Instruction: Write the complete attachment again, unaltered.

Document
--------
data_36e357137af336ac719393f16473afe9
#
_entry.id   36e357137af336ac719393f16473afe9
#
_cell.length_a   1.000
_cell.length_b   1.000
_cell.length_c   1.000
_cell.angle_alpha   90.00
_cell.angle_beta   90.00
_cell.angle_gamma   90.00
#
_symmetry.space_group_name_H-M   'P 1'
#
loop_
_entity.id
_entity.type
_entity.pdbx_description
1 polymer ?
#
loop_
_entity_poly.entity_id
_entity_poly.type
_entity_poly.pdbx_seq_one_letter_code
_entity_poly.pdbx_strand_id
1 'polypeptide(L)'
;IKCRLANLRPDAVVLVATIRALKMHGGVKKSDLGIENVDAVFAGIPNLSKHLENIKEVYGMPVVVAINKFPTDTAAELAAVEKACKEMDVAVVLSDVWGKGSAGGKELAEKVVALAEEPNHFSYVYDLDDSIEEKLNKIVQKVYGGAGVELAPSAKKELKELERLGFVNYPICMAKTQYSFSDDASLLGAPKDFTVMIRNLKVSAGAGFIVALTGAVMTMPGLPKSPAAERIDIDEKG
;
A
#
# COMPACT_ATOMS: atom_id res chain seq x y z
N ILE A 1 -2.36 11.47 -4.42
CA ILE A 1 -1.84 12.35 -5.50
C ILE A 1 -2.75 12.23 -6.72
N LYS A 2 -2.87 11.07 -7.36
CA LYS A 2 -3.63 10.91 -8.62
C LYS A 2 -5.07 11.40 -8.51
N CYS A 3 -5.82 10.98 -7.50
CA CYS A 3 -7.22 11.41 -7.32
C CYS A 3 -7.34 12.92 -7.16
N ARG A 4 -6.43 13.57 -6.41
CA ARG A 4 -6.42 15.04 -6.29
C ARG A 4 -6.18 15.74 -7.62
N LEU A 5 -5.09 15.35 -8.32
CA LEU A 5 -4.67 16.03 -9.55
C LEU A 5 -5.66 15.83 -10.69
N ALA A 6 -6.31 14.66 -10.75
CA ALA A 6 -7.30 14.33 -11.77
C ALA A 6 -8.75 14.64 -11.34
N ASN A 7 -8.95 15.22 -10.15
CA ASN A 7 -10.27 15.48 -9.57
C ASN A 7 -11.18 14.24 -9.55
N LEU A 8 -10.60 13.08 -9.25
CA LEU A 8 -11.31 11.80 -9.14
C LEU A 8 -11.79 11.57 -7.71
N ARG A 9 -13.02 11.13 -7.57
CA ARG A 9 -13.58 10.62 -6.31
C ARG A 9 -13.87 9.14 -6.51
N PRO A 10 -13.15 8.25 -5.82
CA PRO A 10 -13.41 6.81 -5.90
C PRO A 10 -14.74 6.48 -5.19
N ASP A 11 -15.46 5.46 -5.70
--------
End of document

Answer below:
data_36e357137af336ac719393f16473afe9
#
_entry.id   36e357137af336ac719393f16473afe9
#
_cell.length_a   1.000
_cell.length_b   1.000
_cell.length_c   1.000
_cell.angle_alpha   90.00
_cell.angle_beta   90.00
_cell.angle_gamma   90.00
#
_symmetry.space_group_name_H-M   'P 1'
#
loop_
_entity.id
_entity.type
_entity.pdbx_description
1 polymer ?
#
loop_
_entity_poly.entity_id
_entity_poly.type
_entity_poly.pdbx_seq_one_letter_code
_entity_poly.pdbx_strand_id
1 'polypeptide(L)'
;IKCRLANLRPDAVVLVATIRALKMHGGVKKSDLGIENVDAVFAGIPNLSKHLENIKEVYGMPVVVAINKFPTDTAAELAAVEKACKEMDVAVVLSDVWGKGSAGGKELAEKVVALAEEPNHFSYVYDLDDSIEEKLNKIVQKVYGGAGVELAPSAKKELKELERLGFVNYPICMAKTQYSFSDDASLLGAPKDFTVMIRNLKVSAGAGFIVALTGAVMTMPGLPKSPAAERIDIDEKG
;
A
#
# COMPACT_ATOMS: atom_id res chain seq x y z
N ILE A 1 -2.36 11.47 -4.42
CA ILE A 1 -1.84 12.35 -5.50
C ILE A 1 -2.75 12.23 -6.72
N LYS A 2 -2.87 11.07 -7.36
CA LYS A 2 -3.63 10.91 -8.62
C LYS A 2 -5.07 11.40 -8.51
N CYS A 3 -5.82 10.98 -7.50
CA CYS A 3 -7.22 11.41 -7.32
C CYS A 3 -7.34 12.92 -7.16
N ARG A 4 -6.43 13.57 -6.41
CA ARG A 4 -6.42 15.04 -6.29
C ARG A 4 -6.18 15.74 -7.62
N LEU A 5 -5.09 15.35 -8.32
CA LEU A 5 -4.67 16.03 -9.55
C LEU A 5 -5.66 15.83 -10.69
N ALA A 6 -6.31 14.66 -10.75
CA ALA A 6 -7.30 14.33 -11.77
C ALA A 6 -8.75 14.64 -11.34
N ASN A 7 -8.95 15.22 -10.15
CA ASN A 7 -10.27 15.48 -9.57
C ASN A 7 -11.18 14.24 -9.55
N LEU A 8 -10.60 13.08 -9.25
CA LEU A 8 -11.31 11.80 -9.14
C LEU A 8 -11.79 11.57 -7.71
N ARG A 9 -13.02 11.13 -7.57
CA ARG A 9 -13.58 10.62 -6.31
C ARG A 9 -13.87 9.14 -6.51
N PRO A 10 -13.15 8.25 -5.82
CA PRO A 10 -13.41 6.81 -5.90
C PRO A 10 -14.74 6.48 -5.19
N ASP A 11 -15.46 5.46 -5.70